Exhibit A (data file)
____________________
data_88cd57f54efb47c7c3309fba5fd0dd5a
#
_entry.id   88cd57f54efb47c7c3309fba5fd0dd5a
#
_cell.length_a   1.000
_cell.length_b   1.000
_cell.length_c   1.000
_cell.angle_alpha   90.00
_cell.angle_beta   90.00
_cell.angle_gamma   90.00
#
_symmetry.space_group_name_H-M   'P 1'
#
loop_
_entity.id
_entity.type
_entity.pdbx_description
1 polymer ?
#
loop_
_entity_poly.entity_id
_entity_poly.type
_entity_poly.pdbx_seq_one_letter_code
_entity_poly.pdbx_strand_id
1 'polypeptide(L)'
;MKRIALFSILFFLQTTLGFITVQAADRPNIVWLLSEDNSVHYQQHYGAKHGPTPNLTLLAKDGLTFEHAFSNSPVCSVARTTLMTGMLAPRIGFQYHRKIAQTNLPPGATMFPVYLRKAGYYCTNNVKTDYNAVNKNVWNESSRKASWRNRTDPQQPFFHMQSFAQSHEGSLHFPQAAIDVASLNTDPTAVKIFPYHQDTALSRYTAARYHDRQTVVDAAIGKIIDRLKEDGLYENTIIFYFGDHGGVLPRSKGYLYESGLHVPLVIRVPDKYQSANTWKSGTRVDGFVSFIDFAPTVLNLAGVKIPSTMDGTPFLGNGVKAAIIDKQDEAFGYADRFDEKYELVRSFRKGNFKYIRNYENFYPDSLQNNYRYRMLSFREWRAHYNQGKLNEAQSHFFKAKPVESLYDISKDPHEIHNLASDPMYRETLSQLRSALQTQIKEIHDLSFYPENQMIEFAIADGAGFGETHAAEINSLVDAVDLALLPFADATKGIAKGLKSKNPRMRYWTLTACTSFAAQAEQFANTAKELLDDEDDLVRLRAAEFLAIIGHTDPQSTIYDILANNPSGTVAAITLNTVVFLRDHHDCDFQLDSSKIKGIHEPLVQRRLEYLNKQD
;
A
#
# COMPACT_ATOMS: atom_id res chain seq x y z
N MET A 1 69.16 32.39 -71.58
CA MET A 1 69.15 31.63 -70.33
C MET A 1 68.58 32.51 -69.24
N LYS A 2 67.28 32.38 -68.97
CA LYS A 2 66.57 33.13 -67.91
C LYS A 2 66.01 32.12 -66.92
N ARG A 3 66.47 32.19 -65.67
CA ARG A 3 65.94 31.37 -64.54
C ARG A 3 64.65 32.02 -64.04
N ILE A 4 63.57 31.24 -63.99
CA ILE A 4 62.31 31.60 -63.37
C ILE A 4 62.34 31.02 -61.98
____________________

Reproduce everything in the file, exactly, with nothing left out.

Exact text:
data_88cd57f54efb47c7c3309fba5fd0dd5a
#
_entry.id   88cd57f54efb47c7c3309fba5fd0dd5a
#
_cell.length_a   1.000
_cell.length_b   1.000
_cell.length_c   1.000
_cell.angle_alpha   90.00
_cell.angle_beta   90.00
_cell.angle_gamma   90.00
#
_symmetry.space_group_name_H-M   'P 1'
#
loop_
_entity.id
_entity.type
_entity.pdbx_description
1 polymer ?
#
loop_
_entity_poly.entity_id
_entity_poly.type
_entity_poly.pdbx_seq_one_letter_code
_entity_poly.pdbx_strand_id
1 'polypeptide(L)'
;MKRIALFSILFFLQTTLGFITVQAADRPNIVWLLSEDNSVHYQQHYGAKHGPTPNLTLLAKDGLTFEHAFSNSPVCSVARTTLMTGMLAPRIGFQYHRKIAQTNLPPGATMFPVYLRKAGYYCTNNVKTDYNAVNKNVWNESSRKASWRNRTDPQQPFFHMQSFAQSHEGSLHFPQAAIDVASLNTDPTAVKIFPYHQDTALSRYTAARYHDRQTVVDAAIGKIIDRLKEDGLYENTIIFYFGDHGGVLPRSKGYLYESGLHVPLVIRVPDKYQSANTWKSGTRVDGFVSFIDFAPTVLNLAGVKIPSTMDGTPFLGNGVKAAIIDKQDEAFGYADRFDEKYELVRSFRKGNFKYIRNYENFYPDSLQNNYRYRMLSFREWRAHYNQGKLNEAQSHFFKAKPVESLYDISKDPHEIHNLASDPMYRETLSQLRSALQTQIKEIHDLSFYPENQMIEFAIADGAGFGETHAAEINSLVDAVDLALLPFADATKGIAKGLKSKNPRMRYWTLTACTSFAAQAEQFANTAKELLDDEDDLVRLRAAEFLAIIGHTDPQSTIYDILANNPSGTVAAITLNTVVFLRDHHDCDFQLDSSKIKGIHEPLVQRRLEYLNKQD
;
A
#
# COMPACT_ATOMS: atom_id res chain seq x y z
N MET A 1 69.16 32.39 -71.58
CA MET A 1 69.15 31.63 -70.33
C MET A 1 68.58 32.51 -69.24
N LYS A 2 67.28 32.38 -68.97
CA LYS A 2 66.57 33.13 -67.91
C LYS A 2 66.01 32.12 -66.92
N ARG A 3 66.47 32.19 -65.67
CA ARG A 3 65.94 31.37 -64.54
C ARG A 3 64.65 32.02 -64.04
N ILE A 4 63.57 31.24 -63.99
CA ILE A 4 62.31 31.60 -63.37
C ILE A 4 62.34 31.02 -61.98